SnapGrip Finally Solves Holding Your iPhone for Photos

And it uses MagSafe!

  • ShiftCam’s SnapGrip is a MagSafe-attachable camera grip for the iPhone.
  • It’s probably the easiest-to-attach phone cam grip ever.
  • But you might still find it easier to carry a dedicated camera.
Someone sliding an iPhone with a SnapGrip attached into a satchel.

SnapGrip

Add-on camera grips for the iPhone appeared as soon as the iPhone’s camera was worth using. But until now, they’ve all been more hassle than just carrying a separate camera. 

The iPhone’s cameras are amazing, but the iPhone itself is ergonomically lacking when it comes to snapping pictures. Gripping it is awkward, tapping the screen to fire the shutter means taking your eye off the subject, and while you can use the volume buttons as shutter buttons, half the time, you’ll probably just press the sleep button by mistake. ShiftCam’s SnapGrip fixes all that, and it does it with MagSafe. But can it really make a phone into a batter camera?

"I can’t, as much as I’ve tried, engage with a smartphone as a camera. My preference is always for a point & shoot over a smartphone. I highly doubt a grip would change that," photographer and photography journalist Hamish Gill told Lifewire via direct message. 

Snap!

There have been plenty of iPhone camera grips over the years, and I have reviewed my fair share. Some are part of a case, some clamp on and provide nothing more than something to hold, while others provide a hardware shutter-release button, so they feel like a real camera. 

ShiftCam’s SnapGrip takes Apple’s MagSafe connector and goes crazy. The unit is a combination battery pack and camera grip. It snaps onto the back of the iPhone, and aligns itself using the MagSafe magnets, makes the phone easier to hold, and adds a familiar shutter button. The battery pack charges the phone, but it doesn’t stop there. 

One of MagSafe’s tricks is to allow a kind of low-level daisy-chaining of accessories. You can add a MagSafe case, for example, and still stick a MagSafe charging puck to the back. In the SnapGrip’s case, you can stick extra photo accessories to the ShiftCam. At launch, there’s an LED light (tiltable for hot selfie action) and a tripod mount/selfie stick. Plus, there’s a ShiftCam case, which can be used under all those other accessories.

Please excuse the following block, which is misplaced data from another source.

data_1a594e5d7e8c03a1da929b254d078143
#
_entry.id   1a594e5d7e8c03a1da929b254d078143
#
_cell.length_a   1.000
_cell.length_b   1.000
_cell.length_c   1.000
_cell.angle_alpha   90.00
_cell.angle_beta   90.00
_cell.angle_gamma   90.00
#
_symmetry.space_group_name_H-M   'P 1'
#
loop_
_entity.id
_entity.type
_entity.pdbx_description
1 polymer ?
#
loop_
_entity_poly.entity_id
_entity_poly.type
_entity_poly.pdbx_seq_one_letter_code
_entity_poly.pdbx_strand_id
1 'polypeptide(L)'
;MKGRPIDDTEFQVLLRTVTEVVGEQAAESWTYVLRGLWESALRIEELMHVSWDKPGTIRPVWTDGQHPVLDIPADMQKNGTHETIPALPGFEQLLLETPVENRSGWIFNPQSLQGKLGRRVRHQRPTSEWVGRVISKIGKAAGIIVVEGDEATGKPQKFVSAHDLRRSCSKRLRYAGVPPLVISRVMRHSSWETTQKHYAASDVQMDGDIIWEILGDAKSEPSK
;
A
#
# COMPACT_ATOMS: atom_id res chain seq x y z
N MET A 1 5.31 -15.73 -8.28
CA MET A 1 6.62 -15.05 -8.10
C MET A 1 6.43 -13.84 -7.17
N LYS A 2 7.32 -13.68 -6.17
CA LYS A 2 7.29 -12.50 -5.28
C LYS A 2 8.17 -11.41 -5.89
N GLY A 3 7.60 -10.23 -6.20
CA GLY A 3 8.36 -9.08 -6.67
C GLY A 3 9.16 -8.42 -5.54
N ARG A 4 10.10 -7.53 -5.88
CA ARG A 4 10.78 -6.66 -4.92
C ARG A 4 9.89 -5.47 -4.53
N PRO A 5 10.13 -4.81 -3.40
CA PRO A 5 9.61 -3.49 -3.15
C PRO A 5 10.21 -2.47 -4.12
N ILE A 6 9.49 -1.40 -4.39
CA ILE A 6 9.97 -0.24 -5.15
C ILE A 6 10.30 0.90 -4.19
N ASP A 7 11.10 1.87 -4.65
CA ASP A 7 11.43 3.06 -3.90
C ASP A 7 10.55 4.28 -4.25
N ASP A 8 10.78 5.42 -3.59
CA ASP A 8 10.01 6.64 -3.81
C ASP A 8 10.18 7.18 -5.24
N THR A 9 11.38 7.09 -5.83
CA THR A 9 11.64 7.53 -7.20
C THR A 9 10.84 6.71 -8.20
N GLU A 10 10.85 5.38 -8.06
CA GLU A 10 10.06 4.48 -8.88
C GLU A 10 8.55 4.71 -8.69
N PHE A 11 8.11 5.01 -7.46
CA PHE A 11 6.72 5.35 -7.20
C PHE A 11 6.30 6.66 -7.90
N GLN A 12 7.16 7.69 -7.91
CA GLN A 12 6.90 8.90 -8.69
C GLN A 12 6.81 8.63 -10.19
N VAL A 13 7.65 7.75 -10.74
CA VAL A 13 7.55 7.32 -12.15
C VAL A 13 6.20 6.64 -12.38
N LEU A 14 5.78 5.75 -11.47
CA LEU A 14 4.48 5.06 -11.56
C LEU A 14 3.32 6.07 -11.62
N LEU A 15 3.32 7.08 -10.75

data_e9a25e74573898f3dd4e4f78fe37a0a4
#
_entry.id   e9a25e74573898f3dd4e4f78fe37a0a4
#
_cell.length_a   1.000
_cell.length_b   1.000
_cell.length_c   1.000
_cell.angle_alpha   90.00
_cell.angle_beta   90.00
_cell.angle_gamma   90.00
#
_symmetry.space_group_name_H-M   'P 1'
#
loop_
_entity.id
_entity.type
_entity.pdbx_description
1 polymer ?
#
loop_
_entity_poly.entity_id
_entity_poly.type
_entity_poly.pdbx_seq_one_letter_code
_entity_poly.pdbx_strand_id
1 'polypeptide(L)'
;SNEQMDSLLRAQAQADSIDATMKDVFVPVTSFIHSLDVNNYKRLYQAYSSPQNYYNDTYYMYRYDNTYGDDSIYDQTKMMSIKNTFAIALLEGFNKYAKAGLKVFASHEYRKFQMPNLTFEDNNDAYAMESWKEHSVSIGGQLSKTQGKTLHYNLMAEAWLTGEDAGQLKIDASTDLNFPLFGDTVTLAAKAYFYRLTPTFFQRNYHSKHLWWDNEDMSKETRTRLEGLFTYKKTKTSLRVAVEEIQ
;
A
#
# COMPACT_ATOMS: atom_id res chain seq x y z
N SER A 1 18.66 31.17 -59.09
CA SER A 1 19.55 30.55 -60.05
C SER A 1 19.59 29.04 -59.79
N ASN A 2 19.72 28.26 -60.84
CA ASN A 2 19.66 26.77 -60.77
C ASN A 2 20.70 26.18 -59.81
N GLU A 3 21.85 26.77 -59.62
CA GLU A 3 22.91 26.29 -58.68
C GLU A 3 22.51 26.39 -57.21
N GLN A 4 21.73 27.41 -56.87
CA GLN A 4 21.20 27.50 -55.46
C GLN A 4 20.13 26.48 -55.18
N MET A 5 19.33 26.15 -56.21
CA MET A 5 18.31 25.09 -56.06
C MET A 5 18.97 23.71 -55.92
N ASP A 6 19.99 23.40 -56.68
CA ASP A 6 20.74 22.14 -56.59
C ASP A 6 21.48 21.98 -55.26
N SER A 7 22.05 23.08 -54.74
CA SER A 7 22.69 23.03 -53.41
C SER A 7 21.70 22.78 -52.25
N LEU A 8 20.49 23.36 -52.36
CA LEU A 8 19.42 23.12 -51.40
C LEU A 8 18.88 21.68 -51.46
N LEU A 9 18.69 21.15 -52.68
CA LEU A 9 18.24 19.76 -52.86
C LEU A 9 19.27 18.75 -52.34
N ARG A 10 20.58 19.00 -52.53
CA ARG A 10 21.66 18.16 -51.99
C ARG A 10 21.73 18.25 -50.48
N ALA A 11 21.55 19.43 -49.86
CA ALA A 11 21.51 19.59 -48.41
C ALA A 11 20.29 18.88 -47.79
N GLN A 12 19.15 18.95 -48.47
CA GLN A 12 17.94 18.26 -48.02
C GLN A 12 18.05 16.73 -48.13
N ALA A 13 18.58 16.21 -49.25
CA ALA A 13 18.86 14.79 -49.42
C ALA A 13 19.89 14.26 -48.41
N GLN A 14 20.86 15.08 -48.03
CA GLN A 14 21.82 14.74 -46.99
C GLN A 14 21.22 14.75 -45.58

Ergonomics

Film camera design grew out of a mixture of ergonomics and necessity. The aperture was controlled by a ring around the lens because that’s where the aperture is. Ditto the focussing collar. This had the side effect of making these settings easy to adjust without thinking about it. The shutter button moved from the front to the top of the camera, the exposure compensation dial piggy-backed on the film-speed (ISO) dial because they essentially adjusted the same thing, and so on.

The SnapGrip attached to a camera and showing the ring light and tripod accessories.

SnapGrip

Digital cameras either mimic these control layouts out of habit or mix in freely-assignable dials and touch-screen controls. But however they work, digital cameras are purpose-built and are always easier to hold and use than an iPhone. 

"The first thing I think of when I see this is that it makes cameraphones more accessible," photographer and fashion stylist Nuria Gregori told Lifewire in an in-person interview. "People who have trouble holding a phone due to age, for example, can take pictures more easily."

Bulk

One of the biggest downsides of these add-on grips is that they make your iPhone as bulky as a camera. An iPhone is a great camera partly because you can whip it out of your pocket and be ready to go in a second. 

Closeup on the SnapGrip attached to an iPhone.

SnapGrip

The SnapGrip is probably the fastest-to-deploy accessory grip we’ve seen, but it’s still unlikely that you’re going to snap it into place to take a single photo. So, the question remains, if you know you’re going to be taking a lot of photos, and you’re willing to carry a bigger device to do it, why not just use a dedicated camera? You’ll get better results from its larger sensor and fancier lens, for a start, plus extended low-light capability and so on. 

The SnapGrip is currently on Kickstarter, but ShiftCam already makes iPhone camera cases, grips, lenses, and other accessories, so the Kickstarter looks more like a publicity grab than a funding drive especially as there’s no launch date or price as yet. But if you know you want a grip, this really does look like the one to get.

Was this page helpful?